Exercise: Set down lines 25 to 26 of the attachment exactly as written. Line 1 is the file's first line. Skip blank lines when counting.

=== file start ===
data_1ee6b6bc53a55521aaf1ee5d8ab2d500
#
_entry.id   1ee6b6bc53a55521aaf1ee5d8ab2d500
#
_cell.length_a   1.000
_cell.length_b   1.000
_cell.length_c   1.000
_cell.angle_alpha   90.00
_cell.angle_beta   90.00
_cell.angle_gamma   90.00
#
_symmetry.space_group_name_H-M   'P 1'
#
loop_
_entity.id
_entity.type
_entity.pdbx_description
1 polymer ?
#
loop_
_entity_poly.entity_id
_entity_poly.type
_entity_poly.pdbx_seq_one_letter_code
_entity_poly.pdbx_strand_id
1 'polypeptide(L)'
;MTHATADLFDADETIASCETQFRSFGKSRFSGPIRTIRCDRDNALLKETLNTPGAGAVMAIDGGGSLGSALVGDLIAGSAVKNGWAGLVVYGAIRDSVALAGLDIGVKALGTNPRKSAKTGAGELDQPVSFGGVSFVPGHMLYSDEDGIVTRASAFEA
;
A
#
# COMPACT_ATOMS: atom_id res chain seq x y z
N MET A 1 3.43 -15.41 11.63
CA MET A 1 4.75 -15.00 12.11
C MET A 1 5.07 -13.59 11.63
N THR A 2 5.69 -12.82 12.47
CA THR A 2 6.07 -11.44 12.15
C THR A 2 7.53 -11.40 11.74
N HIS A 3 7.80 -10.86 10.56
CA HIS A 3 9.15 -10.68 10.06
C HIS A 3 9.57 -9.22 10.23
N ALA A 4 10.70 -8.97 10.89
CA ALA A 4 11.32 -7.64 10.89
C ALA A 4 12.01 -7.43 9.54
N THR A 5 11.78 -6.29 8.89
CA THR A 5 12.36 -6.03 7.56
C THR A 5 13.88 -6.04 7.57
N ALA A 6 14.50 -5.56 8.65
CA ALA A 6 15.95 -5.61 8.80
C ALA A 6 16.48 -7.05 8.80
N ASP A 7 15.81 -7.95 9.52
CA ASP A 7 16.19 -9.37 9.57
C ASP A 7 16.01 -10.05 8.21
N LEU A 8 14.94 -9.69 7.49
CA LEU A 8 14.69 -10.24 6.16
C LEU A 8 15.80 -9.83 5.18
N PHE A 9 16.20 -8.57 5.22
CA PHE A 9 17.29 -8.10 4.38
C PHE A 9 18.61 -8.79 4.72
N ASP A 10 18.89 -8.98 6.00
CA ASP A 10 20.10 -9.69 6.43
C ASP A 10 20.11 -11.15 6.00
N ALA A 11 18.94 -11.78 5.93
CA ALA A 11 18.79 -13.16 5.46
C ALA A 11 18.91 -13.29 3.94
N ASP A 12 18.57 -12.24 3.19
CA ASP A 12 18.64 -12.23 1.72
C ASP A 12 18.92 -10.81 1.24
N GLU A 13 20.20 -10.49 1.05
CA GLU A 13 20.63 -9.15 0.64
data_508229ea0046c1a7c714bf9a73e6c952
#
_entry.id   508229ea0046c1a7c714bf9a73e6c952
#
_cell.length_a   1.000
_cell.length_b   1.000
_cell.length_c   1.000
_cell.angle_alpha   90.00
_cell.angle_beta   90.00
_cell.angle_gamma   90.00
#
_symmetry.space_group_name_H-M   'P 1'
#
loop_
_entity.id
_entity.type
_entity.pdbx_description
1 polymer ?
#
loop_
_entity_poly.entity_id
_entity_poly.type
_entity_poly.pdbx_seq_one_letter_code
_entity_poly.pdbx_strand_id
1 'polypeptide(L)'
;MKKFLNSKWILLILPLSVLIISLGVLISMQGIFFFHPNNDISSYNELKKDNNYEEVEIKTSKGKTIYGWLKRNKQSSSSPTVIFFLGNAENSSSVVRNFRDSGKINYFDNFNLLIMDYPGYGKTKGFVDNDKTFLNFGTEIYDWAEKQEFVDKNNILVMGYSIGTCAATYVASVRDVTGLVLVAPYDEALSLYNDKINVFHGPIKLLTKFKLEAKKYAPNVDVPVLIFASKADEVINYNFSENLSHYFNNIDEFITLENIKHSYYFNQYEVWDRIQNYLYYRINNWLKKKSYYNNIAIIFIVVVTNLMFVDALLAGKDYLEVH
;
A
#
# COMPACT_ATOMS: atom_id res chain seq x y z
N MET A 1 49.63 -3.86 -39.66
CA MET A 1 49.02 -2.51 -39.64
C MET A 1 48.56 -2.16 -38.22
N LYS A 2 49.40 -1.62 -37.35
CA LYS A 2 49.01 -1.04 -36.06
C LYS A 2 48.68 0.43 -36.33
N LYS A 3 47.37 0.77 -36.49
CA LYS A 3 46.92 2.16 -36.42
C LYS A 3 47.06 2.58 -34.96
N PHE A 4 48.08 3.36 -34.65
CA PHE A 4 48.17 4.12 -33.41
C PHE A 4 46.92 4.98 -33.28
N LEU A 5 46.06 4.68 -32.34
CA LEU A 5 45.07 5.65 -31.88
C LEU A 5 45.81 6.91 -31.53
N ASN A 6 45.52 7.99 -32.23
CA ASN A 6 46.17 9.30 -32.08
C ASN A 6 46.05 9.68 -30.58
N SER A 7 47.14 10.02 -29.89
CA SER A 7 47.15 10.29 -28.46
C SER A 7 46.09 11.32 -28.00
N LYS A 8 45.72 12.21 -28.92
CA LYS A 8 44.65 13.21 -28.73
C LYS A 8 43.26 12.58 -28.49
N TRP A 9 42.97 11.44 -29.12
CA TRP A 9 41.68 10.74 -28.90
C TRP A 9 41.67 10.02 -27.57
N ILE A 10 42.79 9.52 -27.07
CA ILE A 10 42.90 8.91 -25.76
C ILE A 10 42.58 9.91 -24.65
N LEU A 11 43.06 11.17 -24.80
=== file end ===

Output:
1 'polypeptide(L)'
;MTHATADLFDADETIASCETQFRSFGKSRFSGPIRTIRCDRDNALLKETLNTPGAGAVMAIDGGGSLGSALVGDLIAGSAVKNGWAGLVVYGAIRDSVALAGLDIGVKALGTNPRKSAKTGAGELDQPVSFGGVSFVPGHMLYSDEDGIVTRASAFEA